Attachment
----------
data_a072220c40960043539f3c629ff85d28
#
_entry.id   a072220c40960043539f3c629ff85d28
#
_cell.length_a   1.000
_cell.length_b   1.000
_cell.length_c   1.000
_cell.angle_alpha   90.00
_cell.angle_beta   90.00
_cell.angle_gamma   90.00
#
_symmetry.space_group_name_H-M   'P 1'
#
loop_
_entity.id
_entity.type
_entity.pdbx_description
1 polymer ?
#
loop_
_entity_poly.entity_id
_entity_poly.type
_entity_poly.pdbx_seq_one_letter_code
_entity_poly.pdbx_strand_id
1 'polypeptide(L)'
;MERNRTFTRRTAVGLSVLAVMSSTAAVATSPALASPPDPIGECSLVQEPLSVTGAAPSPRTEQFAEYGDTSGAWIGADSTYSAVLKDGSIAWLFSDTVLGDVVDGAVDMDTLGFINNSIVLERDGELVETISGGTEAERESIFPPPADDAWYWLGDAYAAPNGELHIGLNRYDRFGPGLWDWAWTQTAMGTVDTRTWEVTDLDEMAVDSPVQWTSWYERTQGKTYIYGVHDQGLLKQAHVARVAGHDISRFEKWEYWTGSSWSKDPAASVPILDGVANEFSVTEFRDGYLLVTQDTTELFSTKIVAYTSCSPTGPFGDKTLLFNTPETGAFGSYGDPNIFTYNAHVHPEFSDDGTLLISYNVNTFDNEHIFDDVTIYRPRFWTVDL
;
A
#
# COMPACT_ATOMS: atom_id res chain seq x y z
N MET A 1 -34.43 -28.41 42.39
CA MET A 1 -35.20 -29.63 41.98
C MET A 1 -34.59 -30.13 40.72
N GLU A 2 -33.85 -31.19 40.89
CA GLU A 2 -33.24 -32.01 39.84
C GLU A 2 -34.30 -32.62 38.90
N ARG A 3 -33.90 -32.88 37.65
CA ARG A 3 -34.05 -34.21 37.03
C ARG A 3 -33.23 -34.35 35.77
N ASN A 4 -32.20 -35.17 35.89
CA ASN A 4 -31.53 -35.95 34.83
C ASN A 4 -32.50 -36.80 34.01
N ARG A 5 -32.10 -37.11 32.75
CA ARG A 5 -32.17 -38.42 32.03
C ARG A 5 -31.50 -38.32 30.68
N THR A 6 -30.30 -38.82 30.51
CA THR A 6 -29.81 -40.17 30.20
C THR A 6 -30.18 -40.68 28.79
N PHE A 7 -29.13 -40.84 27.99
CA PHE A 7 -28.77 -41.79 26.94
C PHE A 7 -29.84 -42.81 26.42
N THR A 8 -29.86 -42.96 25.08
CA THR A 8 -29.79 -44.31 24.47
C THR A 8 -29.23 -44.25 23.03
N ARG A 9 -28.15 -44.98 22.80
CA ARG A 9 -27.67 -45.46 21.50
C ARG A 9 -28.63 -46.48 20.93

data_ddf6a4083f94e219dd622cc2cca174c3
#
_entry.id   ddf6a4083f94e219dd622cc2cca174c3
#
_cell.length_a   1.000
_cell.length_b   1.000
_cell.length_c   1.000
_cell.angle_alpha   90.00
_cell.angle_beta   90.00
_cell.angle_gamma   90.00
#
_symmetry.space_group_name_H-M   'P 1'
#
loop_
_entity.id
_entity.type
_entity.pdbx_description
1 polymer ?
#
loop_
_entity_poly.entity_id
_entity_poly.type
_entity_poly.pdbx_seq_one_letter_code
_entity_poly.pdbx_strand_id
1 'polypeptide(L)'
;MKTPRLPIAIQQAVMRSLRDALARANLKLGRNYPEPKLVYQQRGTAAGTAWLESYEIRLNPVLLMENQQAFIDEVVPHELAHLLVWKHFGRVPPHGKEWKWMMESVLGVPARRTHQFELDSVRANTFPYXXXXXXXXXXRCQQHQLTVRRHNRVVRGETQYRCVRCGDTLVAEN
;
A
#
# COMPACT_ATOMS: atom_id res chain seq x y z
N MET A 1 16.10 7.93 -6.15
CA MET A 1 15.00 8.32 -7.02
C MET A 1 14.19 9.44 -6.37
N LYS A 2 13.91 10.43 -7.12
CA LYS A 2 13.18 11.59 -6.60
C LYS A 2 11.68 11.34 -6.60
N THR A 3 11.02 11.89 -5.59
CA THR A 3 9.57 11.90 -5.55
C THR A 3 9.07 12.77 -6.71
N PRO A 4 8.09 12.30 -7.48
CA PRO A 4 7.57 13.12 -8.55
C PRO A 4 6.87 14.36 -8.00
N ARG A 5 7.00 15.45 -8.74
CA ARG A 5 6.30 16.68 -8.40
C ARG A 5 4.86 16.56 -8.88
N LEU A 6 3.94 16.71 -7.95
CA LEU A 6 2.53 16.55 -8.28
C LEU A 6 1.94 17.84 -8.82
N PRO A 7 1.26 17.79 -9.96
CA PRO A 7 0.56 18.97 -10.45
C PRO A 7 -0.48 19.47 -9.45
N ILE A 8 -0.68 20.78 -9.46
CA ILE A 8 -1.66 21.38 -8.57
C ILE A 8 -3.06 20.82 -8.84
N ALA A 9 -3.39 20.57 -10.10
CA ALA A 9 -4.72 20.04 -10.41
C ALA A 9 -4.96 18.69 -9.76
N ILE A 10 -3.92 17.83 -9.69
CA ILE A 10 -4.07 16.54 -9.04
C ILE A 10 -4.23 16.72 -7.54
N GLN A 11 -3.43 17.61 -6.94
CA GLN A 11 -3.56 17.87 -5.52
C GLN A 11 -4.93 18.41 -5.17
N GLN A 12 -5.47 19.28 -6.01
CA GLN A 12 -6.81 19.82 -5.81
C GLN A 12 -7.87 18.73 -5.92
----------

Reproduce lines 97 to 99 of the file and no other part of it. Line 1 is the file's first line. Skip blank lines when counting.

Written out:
N PRO A 4 8.09 12.30 -7.48
CA PRO A 4 7.57 13.12 -8.55
C PRO A 4 6.87 14.36 -8.00